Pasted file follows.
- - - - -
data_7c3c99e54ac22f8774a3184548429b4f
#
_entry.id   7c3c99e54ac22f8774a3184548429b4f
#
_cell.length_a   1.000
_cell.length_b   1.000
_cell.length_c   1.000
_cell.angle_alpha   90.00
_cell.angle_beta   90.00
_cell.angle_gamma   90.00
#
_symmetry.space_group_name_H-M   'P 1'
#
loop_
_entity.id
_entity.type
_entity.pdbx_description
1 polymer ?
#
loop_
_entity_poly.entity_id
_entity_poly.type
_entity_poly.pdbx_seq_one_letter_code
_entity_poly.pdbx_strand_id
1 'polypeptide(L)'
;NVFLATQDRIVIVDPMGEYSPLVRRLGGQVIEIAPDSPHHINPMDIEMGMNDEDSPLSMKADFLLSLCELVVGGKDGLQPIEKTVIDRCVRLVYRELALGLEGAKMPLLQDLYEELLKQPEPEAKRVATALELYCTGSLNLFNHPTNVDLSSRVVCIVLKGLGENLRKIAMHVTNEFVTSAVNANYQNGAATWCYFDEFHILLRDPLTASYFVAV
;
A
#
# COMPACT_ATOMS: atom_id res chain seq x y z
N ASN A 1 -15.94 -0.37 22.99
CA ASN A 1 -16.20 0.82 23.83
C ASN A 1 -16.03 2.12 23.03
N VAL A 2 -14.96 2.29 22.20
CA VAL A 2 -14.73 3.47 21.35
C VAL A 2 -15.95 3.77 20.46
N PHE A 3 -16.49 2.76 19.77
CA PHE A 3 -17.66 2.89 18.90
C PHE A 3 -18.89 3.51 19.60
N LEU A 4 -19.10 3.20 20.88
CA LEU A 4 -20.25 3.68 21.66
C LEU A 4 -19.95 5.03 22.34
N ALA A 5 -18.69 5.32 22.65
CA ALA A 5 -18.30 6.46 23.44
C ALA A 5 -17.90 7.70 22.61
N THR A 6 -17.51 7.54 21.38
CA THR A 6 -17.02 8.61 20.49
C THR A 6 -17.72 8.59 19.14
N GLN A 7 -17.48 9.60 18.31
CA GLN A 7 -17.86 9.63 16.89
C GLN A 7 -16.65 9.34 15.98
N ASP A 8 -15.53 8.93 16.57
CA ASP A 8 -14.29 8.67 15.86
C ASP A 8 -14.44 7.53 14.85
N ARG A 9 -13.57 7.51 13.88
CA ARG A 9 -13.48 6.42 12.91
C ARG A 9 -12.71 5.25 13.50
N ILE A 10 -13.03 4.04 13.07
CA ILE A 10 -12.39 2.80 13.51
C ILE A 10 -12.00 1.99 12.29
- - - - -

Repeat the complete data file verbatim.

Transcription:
data_7c3c99e54ac22f8774a3184548429b4f
#
_entry.id   7c3c99e54ac22f8774a3184548429b4f
#
_cell.length_a   1.000
_cell.length_b   1.000
_cell.length_c   1.000
_cell.angle_alpha   90.00
_cell.angle_beta   90.00
_cell.angle_gamma   90.00
#
_symmetry.space_group_name_H-M   'P 1'
#
loop_
_entity.id
_entity.type
_entity.pdbx_description
1 polymer ?
#
loop_
_entity_poly.entity_id
_entity_poly.type
_entity_poly.pdbx_seq_one_letter_code
_entity_poly.pdbx_strand_id
1 'polypeptide(L)'
;NVFLATQDRIVIVDPMGEYSPLVRRLGGQVIEIAPDSPHHINPMDIEMGMNDEDSPLSMKADFLLSLCELVVGGKDGLQPIEKTVIDRCVRLVYRELALGLEGAKMPLLQDLYEELLKQPEPEAKRVATALELYCTGSLNLFNHPTNVDLSSRVVCIVLKGLGENLRKIAMHVTNEFVTSAVNANYQNGAATWCYFDEFHILLRDPLTASYFVAV
;
A
#
# COMPACT_ATOMS: atom_id res chain seq x y z
N ASN A 1 -15.94 -0.37 22.99
CA ASN A 1 -16.20 0.82 23.83
C ASN A 1 -16.03 2.12 23.03
N VAL A 2 -14.96 2.29 22.20
CA VAL A 2 -14.73 3.47 21.35
C VAL A 2 -15.95 3.77 20.46
N PHE A 3 -16.49 2.76 19.77
CA PHE A 3 -17.66 2.89 18.90
C PHE A 3 -18.89 3.51 19.60
N LEU A 4 -19.10 3.20 20.88
CA LEU A 4 -20.25 3.68 21.66
C LEU A 4 -19.95 5.03 22.34
N ALA A 5 -18.69 5.32 22.65
CA ALA A 5 -18.30 6.46 23.44
C ALA A 5 -17.90 7.70 22.61
N THR A 6 -17.51 7.54 21.38
CA THR A 6 -17.02 8.61 20.49
C THR A 6 -17.72 8.59 19.14
N GLN A 7 -17.48 9.60 18.31
CA GLN A 7 -17.86 9.63 16.89
C GLN A 7 -16.65 9.34 15.98
N ASP A 8 -15.53 8.93 16.57
CA ASP A 8 -14.29 8.67 15.86
C ASP A 8 -14.44 7.53 14.85
N ARG A 9 -13.57 7.51 13.88
CA ARG A 9 -13.48 6.42 12.91
C ARG A 9 -12.71 5.25 13.50
N ILE A 10 -13.03 4.04 13.07
CA ILE A 10 -12.39 2.80 13.51
C ILE A 10 -12.00 1.99 12.29